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"Student who got 'gay cure' sues California over new law"

#1atmasabrPosted 10/4/2012 5:08:40 AM
http://gma.yahoo.com/student-got-gay-cure-sues-california-over-law-180012521--abc-news-health.html

[Hmm. Prediction: The lawsuit will be irrelevant, or the only way it could be relevant is if the law is overbroad, because we will see that the student did not actually have gay therapy through a licensed therapist.]

A college student who claims he once had same-sex attractions but became heterosexual after conversion therapy has filed a lawsuit against California, which has enacted a law that bans so-called "gay cures" for minors.

The lawsuit, also joined as plaintiffs by two therapists who have used the treatments with patients, alleges that the law banning the therapy intrudes on First Amendment protections of free speech, privacy and freedom of religion.

The student, Aaron Blitzer, who is studying to be a therapist in that field, said the law would prevent him from pursuing his career, according to court papers filed Monday in the U.S. District Court for the Eastern District of California.


Yikes! This lawsuit's the real deal! And it'sabout as direct as you can get.

"The legislature had an errant assumption that every individual struggling with same-sex attraction is caused by their DNA," he said. "It ignores thousands, including the plaintiff, who have gone through therapy and are now in a happy and healthy heterosexual relationship."

Ah! This will be interesting.

Unfortunately, the only way to prove that is for the plaintiff to wear a monitoring device on his ****. Is he willing to do that?

The bill's sponsor, California state Sen. Ted Lieu, said the therapy -- called "conversion therapy," "sexual orientation therapy," "reparative therapy" or "sexual orientation change efforts" -- amounts to "psychological child abuse."

"I read the lawsuit and, as a matter of fiction, it is a good read," Lieu said in a prepared statement after the suit was filed. "But from any reasonable legal standard, the lawsuit is frivolous. Under the plaintiffs' argument, the First Amendment would shield therapists and psychiatrists from medical malpractice and psychological abuse claims simply because they use speech in practicing their medicine. That is a novel and frivolous view of the First Amendment."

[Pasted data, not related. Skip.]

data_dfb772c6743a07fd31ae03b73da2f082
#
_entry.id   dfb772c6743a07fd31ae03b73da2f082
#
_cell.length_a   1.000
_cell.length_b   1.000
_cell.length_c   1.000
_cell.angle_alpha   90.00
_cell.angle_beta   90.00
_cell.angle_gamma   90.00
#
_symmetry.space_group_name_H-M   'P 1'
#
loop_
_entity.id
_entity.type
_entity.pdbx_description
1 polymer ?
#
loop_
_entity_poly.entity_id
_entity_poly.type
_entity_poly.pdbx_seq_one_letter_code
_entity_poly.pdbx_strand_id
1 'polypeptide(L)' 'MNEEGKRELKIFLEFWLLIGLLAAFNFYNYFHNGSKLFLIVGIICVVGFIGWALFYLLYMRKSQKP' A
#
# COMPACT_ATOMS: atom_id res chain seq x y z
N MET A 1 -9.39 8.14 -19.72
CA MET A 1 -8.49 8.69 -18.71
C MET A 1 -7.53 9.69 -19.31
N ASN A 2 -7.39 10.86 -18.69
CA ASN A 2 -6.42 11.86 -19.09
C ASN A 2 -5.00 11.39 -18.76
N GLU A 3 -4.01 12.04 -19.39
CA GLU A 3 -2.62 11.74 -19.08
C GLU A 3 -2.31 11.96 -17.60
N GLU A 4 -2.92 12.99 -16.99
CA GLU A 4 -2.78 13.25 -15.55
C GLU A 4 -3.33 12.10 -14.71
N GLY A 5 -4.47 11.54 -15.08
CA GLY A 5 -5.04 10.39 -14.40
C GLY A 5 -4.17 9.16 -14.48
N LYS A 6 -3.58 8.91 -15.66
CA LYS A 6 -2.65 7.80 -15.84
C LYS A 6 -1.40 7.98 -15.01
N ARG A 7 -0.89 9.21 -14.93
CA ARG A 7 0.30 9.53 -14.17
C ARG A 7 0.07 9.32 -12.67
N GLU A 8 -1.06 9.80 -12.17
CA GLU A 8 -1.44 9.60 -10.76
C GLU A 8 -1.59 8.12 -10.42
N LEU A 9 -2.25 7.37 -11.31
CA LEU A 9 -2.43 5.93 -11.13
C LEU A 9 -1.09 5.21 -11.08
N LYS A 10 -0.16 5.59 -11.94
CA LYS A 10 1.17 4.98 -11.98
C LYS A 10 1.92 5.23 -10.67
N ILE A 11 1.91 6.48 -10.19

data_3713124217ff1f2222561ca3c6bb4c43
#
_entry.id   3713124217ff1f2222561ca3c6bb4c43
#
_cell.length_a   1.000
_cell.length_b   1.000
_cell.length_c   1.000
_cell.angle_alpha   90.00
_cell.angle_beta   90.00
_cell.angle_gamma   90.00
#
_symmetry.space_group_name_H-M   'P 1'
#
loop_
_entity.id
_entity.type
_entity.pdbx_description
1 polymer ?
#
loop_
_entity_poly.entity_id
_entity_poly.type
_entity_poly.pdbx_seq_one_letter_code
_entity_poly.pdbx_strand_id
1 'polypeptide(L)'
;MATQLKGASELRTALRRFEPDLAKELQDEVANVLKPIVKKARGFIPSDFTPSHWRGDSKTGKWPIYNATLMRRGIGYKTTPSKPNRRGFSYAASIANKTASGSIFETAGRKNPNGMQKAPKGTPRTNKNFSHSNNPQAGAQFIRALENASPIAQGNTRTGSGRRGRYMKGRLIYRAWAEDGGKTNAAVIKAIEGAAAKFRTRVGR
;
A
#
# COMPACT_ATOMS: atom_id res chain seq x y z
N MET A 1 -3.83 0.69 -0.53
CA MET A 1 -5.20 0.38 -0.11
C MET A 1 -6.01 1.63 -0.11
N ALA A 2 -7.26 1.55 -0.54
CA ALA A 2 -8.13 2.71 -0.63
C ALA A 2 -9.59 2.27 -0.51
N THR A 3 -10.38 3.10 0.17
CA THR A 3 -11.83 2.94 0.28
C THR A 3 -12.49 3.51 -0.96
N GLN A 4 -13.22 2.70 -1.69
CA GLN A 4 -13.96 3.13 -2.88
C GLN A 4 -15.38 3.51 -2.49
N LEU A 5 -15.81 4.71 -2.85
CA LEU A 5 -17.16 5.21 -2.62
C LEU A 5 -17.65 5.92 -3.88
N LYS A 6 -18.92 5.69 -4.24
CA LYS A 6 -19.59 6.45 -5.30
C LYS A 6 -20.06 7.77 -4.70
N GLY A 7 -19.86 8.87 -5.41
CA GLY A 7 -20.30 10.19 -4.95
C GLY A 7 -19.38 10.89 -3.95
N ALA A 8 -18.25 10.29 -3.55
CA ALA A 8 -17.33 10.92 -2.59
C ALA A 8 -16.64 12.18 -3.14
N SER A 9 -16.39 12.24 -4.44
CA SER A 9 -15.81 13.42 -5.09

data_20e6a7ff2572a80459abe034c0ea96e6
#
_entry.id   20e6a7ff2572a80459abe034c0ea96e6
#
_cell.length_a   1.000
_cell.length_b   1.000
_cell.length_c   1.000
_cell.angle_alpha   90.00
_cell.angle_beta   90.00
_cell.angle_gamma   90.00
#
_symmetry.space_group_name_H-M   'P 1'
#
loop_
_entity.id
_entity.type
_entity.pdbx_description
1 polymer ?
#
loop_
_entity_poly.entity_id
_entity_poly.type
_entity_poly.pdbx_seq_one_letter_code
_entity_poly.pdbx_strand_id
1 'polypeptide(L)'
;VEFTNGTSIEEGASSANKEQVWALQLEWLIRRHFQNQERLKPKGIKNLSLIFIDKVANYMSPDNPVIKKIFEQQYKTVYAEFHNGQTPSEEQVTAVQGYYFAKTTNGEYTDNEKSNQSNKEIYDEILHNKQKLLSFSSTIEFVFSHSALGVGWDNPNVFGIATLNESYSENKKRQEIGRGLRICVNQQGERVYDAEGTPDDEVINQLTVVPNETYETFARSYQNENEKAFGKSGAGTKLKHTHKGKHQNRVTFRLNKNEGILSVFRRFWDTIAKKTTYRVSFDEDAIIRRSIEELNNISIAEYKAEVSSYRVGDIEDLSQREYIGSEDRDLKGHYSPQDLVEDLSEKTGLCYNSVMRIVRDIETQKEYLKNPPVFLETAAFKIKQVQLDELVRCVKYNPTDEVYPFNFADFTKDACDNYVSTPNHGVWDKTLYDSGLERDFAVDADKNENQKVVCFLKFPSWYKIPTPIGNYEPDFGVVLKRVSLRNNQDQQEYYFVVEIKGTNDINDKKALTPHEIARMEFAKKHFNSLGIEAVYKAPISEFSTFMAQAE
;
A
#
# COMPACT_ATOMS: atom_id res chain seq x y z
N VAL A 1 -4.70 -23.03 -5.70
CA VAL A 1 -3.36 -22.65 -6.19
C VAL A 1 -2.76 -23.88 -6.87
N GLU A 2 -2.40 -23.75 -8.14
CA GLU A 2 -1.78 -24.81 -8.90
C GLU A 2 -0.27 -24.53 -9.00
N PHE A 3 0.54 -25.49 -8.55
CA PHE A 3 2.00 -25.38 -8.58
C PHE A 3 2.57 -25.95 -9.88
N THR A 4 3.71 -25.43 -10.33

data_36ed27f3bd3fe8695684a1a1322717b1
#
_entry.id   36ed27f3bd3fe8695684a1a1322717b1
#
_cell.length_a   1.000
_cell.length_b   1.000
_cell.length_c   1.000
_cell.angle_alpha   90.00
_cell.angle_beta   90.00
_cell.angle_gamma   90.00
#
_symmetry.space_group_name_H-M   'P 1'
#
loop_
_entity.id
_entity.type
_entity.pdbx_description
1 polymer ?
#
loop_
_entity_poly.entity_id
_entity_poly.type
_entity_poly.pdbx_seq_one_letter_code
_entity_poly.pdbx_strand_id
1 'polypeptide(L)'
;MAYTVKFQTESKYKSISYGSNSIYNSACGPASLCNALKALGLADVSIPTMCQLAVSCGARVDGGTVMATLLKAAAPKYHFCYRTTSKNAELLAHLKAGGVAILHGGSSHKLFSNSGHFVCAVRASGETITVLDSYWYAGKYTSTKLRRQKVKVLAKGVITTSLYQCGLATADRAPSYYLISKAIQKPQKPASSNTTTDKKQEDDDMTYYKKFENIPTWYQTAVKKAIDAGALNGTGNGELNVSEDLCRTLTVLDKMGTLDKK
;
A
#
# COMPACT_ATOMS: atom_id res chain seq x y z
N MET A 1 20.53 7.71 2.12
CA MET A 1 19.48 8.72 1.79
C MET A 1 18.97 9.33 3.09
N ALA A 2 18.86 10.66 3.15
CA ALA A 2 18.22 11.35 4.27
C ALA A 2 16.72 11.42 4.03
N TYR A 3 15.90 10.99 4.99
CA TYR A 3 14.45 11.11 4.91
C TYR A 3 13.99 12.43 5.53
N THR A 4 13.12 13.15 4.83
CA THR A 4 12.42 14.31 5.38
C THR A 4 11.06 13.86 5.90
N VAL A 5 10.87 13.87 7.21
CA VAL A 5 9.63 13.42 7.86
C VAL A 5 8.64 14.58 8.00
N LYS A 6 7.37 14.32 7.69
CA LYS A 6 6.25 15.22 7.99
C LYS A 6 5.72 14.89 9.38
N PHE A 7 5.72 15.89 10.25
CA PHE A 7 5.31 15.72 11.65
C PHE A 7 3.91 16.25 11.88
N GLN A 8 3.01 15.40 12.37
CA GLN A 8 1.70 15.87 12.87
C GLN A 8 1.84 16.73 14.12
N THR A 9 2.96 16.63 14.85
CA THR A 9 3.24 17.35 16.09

Yeah, that's what I thought.
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Do your own research!
#2Anarchy_JuiblexPosted 10/4/2012 5:35:19 AM
I'm a lawyer and a doctor, you should buy illegal drugs like crystal meth and smoke as much as it as you can before you pass out.

If you try to stop me from selling my advice, that's an attack on the 1st amendment!
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If you find yourself in a fair fight, your tactics suck.
#3goldwPosted 10/4/2012 5:35:26 AM
Ha...Humanity...
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The Elbow of Peace shall cast judgement on the guilty
#4willythemailboyPosted 10/4/2012 5:41:40 AM
Isn't this law vulnerable to a roe v wade type challenge? Treatment is between doctor/therapist and patient, right? I could see outlawing the treatment against unwilling patients, but if the patient is there voluntarily I can't see how this law could possibly stand a legal challenge.
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He who laughs last, thinks fastest.
#5Anarchy_JuiblexPosted 10/4/2012 5:45:39 AM(edited)
willythemailboy posted...
Isn't this law vulnerable to a roe v wade type challenge? Treatment is between doctor/therapist and patient, right? I could see outlawing the treatment against unwilling patients, but if the patient is there voluntarily I can't see how this law could possibly stand a legal challenge.


There are plenty of examples where that clearly isn't the case though.
Also, underage = no rights, they're a child patient to be protected by the state, they are not adults and can't be expected to make rational decisions.